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CESG Teleseminar: Data-Driven Control and Optimization for Urban Infrastructures

February 24 @ 2:30 pm - 4:00 pm

Room 333 Wisenbaker Engineering Building (fishbowl) Shuo Han  – University of Pennsylvania   Abstract: Recent advances in sensing technology and autonomy have brought a myriad of new access points for sensing and control in urban infrastructures. This leads to the concept of “smart cities”, in which urban infrastructures are operated at an increased level of autonomy with the aid of sensing and control. A key component of smart cities is algorithms that convert data collected from sensors to decisions used for city operation. In many applications, data are used for modeling certain stochastic phenomena (e.g., human demand in cities) upon which decisions are made.  In order to provide rigorous performance guarantees in decision making, it is often desirable to not only obtain from data a nominal (probabilistic) model of the stochastic phenomenon but also uncertainty in the model. In this talk, I will present an optimization-based framework that explicitly quantifies and handles probabilistic model uncertainty for decision making. A distinctive feature of the framework is that it models the unknown stochastic phenomenon by a set of probability distributions that are consistent with data. For a large class of problems including several planning and scheduling problems in smart cities, I will show that the resulting optimization problem can be reformulated as a convex optimization problem whose solution can be computed efficiently. Using examples from power systems and transportation, I will show that our framework offers several advantages over conventional ways of modeling uncertainty.    Bio: Shuo Han is a postdoctoral researcher in the Department of Electrical and Systems Engineering at the University of Pennsylvania. He received his Ph.D. in Electrical Engineering from the California Institute of Technology in 2014. His current research focuses on developing rigorous frameworks for data-driven decision making that enable reliable and efficient operations of networked systems such as power and transportation networks. He was a finalist for the Best Student Paper Award at the 2013 American Control Conference.  

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CESG Teleseminar: Securing Distributed Systems Against Adversarial Attacks

February 23 @ 2:30 pm - 4:00 pm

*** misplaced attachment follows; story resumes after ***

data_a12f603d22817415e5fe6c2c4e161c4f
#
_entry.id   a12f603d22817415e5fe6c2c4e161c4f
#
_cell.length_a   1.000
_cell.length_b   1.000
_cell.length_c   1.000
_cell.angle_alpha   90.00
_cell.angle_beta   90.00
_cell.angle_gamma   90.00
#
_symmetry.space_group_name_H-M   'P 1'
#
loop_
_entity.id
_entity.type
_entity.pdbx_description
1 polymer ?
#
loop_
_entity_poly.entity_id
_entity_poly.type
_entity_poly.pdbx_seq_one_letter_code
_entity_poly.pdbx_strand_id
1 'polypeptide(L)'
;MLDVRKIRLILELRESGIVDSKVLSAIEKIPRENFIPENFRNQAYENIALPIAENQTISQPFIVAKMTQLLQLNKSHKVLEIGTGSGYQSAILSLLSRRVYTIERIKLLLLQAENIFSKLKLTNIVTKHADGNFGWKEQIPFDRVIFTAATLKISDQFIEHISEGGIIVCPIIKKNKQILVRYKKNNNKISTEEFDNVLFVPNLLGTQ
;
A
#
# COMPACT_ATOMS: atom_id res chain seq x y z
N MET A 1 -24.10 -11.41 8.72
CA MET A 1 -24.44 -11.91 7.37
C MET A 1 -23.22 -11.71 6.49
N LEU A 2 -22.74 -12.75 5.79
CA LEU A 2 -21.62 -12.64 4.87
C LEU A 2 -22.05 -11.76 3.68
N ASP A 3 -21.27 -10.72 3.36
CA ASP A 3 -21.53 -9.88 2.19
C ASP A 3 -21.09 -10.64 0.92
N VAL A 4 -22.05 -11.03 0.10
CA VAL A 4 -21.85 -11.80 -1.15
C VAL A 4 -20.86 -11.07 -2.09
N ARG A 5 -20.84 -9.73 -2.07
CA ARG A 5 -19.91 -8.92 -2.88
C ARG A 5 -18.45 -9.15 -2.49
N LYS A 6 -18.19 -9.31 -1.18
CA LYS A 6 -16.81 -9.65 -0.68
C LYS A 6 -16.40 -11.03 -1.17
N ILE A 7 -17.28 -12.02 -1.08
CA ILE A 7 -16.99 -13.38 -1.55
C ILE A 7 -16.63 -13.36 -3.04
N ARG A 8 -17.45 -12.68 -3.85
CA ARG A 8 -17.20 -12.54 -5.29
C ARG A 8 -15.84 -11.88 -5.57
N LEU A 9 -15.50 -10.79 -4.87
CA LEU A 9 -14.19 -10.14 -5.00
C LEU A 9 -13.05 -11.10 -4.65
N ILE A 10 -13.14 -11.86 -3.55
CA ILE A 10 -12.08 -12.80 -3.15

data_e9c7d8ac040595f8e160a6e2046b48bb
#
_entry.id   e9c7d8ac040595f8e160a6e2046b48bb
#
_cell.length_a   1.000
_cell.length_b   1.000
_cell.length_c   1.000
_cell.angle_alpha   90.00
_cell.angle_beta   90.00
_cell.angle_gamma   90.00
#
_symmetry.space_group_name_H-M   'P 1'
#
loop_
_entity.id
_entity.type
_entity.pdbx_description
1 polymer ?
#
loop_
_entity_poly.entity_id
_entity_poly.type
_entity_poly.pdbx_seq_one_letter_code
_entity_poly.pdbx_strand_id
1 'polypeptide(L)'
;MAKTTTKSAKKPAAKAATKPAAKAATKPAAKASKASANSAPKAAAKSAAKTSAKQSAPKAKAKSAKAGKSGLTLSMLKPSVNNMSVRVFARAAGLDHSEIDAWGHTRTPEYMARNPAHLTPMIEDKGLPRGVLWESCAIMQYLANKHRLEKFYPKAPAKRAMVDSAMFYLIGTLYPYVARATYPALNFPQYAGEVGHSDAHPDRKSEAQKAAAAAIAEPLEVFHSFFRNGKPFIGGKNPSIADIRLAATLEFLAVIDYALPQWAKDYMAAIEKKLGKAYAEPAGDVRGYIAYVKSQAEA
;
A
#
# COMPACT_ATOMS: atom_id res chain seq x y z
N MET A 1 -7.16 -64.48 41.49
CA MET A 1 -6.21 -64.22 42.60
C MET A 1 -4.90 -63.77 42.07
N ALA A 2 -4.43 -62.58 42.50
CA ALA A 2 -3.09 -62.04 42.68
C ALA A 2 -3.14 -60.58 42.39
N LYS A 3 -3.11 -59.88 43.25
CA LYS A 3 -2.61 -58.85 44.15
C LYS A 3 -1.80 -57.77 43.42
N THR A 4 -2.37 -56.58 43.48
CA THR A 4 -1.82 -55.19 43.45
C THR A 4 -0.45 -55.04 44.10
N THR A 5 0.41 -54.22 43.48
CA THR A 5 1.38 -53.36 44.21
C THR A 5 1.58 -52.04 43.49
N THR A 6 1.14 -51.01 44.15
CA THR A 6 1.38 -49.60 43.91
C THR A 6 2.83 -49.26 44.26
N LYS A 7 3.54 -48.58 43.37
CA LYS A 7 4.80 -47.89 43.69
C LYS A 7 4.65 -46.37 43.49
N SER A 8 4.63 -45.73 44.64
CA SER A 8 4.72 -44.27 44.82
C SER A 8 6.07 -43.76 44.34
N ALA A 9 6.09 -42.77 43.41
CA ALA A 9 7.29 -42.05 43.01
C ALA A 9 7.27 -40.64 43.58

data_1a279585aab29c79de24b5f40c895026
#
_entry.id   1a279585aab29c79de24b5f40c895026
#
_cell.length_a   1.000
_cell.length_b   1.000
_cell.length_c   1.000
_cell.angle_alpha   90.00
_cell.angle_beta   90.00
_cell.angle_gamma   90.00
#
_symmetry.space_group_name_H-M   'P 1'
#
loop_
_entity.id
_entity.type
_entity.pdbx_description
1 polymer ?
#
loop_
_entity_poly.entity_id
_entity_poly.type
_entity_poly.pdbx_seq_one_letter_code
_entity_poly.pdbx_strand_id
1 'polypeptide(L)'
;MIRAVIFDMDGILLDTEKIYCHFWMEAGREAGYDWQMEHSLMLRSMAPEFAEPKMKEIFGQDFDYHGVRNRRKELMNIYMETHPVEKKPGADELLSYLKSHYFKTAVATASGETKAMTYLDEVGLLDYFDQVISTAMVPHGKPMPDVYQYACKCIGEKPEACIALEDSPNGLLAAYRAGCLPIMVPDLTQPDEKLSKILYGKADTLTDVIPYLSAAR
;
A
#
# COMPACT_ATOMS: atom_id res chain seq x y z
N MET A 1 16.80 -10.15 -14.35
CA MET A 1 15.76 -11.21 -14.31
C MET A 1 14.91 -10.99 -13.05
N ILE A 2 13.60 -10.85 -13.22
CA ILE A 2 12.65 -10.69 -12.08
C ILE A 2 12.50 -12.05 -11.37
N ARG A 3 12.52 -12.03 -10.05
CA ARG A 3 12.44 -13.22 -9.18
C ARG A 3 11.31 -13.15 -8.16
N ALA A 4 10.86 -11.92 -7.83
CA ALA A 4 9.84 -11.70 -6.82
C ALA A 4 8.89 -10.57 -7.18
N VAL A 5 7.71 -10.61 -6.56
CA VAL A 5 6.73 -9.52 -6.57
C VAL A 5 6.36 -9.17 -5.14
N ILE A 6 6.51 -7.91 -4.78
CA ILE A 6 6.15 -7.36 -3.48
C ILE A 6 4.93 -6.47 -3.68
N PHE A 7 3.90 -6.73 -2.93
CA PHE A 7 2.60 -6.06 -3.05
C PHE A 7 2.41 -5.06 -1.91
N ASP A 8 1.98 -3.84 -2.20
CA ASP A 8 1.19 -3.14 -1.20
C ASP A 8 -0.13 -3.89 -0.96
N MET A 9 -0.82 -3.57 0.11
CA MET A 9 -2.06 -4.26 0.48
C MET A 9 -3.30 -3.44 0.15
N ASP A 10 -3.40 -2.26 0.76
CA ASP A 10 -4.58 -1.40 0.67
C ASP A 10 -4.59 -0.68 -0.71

Room 333, Wisenbaker Building (fishbowl) Lili Su – University of Illinois Abstract: Distributed systems are ubiquitous in both industry and our daily life. For example, we use clusters and networked workstations to analyze large amounts of data, use the worldwide web for information and resource sharing, and use the Internet of Things (IoT) to access a much wider variety of resources. In distributed systems, components are more vulnerable to adversarial attacks. In this talk, we model the distributed systems as multi-agent networks, and consider the most general attack model – Byzantine fault model. In particular, this talk will focus on the problem of distributed learning over multi-agent networks, where agents repeatedly collect partially informative observations (samples) about an unknown state of the world, and try to collaboratively learn the true state. We focus on the impact of the Byzantine agents on the performance of consensus-based non-Bayesian learning. Our goal is to design algorithms for the non-faulty agents to collaboratively learn the true state through local communication. At the end of this talk, I will also briefly mention our exploration on tolerating adversarial attacks in multi-agent optimization problems.   Bio: Lili Su is a Ph.D. candidate in the Electrical and Computer Engineering Department at the University of Illinois at Urbana-Champaign, working with Prof. Nitin Vaidya on distributed computing. She expects to receive her Ph.D. degree in May 2017. Her research intersects distributed computing, security, optimization, and learning. She was one of the three nominees for the 2016 International Symposium on Distributed Computing Best Student Paper Award. She received the 2015 International Symposium on Stabilization, Safety, and Security of Distributed Systems Best Student Paper Award. She also received the Sundaram Seshu International Student Fellowship for the academic year of 2016 to 2017 conferred by UIUC. In addition, she received the Outstanding Reviewer Award for her review service for IEEE Transactions on Communication in 2015.

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CESG Seminar: Leaping Over the Memory Wall with Data Prefetching and Cache Replacement